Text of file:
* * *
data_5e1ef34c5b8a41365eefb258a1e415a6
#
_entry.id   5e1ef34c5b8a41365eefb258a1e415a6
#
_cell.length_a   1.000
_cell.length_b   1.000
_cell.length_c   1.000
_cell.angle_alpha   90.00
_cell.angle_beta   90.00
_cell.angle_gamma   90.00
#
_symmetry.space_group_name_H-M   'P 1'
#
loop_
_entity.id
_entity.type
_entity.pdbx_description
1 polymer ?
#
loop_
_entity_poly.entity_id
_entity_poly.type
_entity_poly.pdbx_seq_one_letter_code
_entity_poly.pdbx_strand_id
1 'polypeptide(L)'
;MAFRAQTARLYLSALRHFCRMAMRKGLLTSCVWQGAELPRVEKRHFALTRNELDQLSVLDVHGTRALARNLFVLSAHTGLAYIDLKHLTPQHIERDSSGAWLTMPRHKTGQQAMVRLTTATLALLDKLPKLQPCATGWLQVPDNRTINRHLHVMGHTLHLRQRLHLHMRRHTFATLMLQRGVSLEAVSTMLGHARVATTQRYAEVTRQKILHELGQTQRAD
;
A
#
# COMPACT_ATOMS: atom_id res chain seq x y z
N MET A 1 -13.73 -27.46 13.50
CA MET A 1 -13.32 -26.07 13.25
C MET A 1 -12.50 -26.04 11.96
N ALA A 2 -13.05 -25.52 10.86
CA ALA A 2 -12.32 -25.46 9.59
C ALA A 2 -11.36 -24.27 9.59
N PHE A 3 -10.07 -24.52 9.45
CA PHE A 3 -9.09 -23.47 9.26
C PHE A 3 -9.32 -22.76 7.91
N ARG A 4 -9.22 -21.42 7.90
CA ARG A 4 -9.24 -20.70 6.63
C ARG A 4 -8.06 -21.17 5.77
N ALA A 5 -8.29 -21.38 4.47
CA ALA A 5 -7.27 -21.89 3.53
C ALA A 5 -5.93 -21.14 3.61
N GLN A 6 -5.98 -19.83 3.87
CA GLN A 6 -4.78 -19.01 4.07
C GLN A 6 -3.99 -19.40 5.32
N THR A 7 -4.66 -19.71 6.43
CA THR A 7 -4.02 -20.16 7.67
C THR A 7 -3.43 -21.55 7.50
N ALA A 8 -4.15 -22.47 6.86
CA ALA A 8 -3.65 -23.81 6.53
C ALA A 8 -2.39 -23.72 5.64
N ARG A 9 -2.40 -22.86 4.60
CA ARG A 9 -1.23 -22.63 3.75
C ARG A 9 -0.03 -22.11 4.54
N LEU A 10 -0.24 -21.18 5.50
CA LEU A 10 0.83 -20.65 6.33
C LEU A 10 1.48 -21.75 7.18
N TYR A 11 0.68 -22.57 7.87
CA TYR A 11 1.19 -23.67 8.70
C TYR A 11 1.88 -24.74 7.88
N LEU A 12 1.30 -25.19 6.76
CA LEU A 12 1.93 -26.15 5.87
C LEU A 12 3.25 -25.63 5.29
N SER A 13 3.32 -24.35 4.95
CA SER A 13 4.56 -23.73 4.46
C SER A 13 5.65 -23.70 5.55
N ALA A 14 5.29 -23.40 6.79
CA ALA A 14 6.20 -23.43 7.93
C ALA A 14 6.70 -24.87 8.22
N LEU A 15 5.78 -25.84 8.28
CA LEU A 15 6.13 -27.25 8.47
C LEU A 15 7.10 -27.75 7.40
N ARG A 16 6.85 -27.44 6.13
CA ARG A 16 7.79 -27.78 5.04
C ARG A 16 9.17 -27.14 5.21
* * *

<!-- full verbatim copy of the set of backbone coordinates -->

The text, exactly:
data_5e1ef34c5b8a41365eefb258a1e415a6
#
_entry.id   5e1ef34c5b8a41365eefb258a1e415a6
#
_cell.length_a   1.000
_cell.length_b   1.000
_cell.length_c   1.000
_cell.angle_alpha   90.00
_cell.angle_beta   90.00
_cell.angle_gamma   90.00
#
_symmetry.space_group_name_H-M   'P 1'
#
loop_
_entity.id
_entity.type
_entity.pdbx_description
1 polymer ?
#
loop_
_entity_poly.entity_id
_entity_poly.type
_entity_poly.pdbx_seq_one_letter_code
_entity_poly.pdbx_strand_id
1 'polypeptide(L)'
;MAFRAQTARLYLSALRHFCRMAMRKGLLTSCVWQGAELPRVEKRHFALTRNELDQLSVLDVHGTRALARNLFVLSAHTGLAYIDLKHLTPQHIERDSSGAWLTMPRHKTGQQAMVRLTTATLALLDKLPKLQPCATGWLQVPDNRTINRHLHVMGHTLHLRQRLHLHMRRHTFATLMLQRGVSLEAVSTMLGHARVATTQRYAEVTRQKILHELGQTQRAD
;
A
#
# COMPACT_ATOMS: atom_id res chain seq x y z
N MET A 1 -13.73 -27.46 13.50
CA MET A 1 -13.32 -26.07 13.25
C MET A 1 -12.50 -26.04 11.96
N ALA A 2 -13.05 -25.52 10.86
CA ALA A 2 -12.32 -25.46 9.59
C ALA A 2 -11.36 -24.27 9.59
N PHE A 3 -10.07 -24.52 9.45
CA PHE A 3 -9.09 -23.47 9.26
C PHE A 3 -9.32 -22.76 7.91
N ARG A 4 -9.22 -21.42 7.90
CA ARG A 4 -9.24 -20.70 6.63
C ARG A 4 -8.06 -21.17 5.77
N ALA A 5 -8.29 -21.38 4.47
CA ALA A 5 -7.27 -21.89 3.53
C ALA A 5 -5.93 -21.14 3.61
N GLN A 6 -5.98 -19.83 3.87
CA GLN A 6 -4.78 -19.01 4.07
C GLN A 6 -3.99 -19.40 5.32
N THR A 7 -4.66 -19.71 6.43
CA THR A 7 -4.02 -20.16 7.67
C THR A 7 -3.43 -21.55 7.50
N ALA A 8 -4.15 -22.47 6.86
CA ALA A 8 -3.65 -23.81 6.53
C ALA A 8 -2.39 -23.72 5.64
N ARG A 9 -2.40 -22.86 4.60
CA ARG A 9 -1.23 -22.63 3.75
C ARG A 9 -0.03 -22.11 4.54
N LEU A 10 -0.24 -21.18 5.50
CA LEU A 10 0.83 -20.65 6.33
C LEU A 10 1.48 -21.75 7.18
N TYR A 11 0.68 -22.57 7.87
CA TYR A 11 1.19 -23.67 8.70
C TYR A 11 1.88 -24.74 7.88
N LEU A 12 1.30 -25.19 6.76
CA LEU A 12 1.93 -26.15 5.87
C LEU A 12 3.25 -25.63 5.29
N SER A 13 3.32 -24.35 4.95
CA SER A 13 4.56 -23.73 4.46
C SER A 13 5.65 -23.70 5.55
N ALA A 14 5.29 -23.40 6.79
CA ALA A 14 6.20 -23.43 7.93
C ALA A 14 6.70 -24.87 8.22
N LEU A 15 5.78 -25.84 8.28
CA LEU A 15 6.13 -27.25 8.47
C LEU A 15 7.10 -27.75 7.40
N ARG A 16 6.85 -27.44 6.13
CA ARG A 16 7.79 -27.78 5.04
C ARG A 16 9.17 -27.14 5.21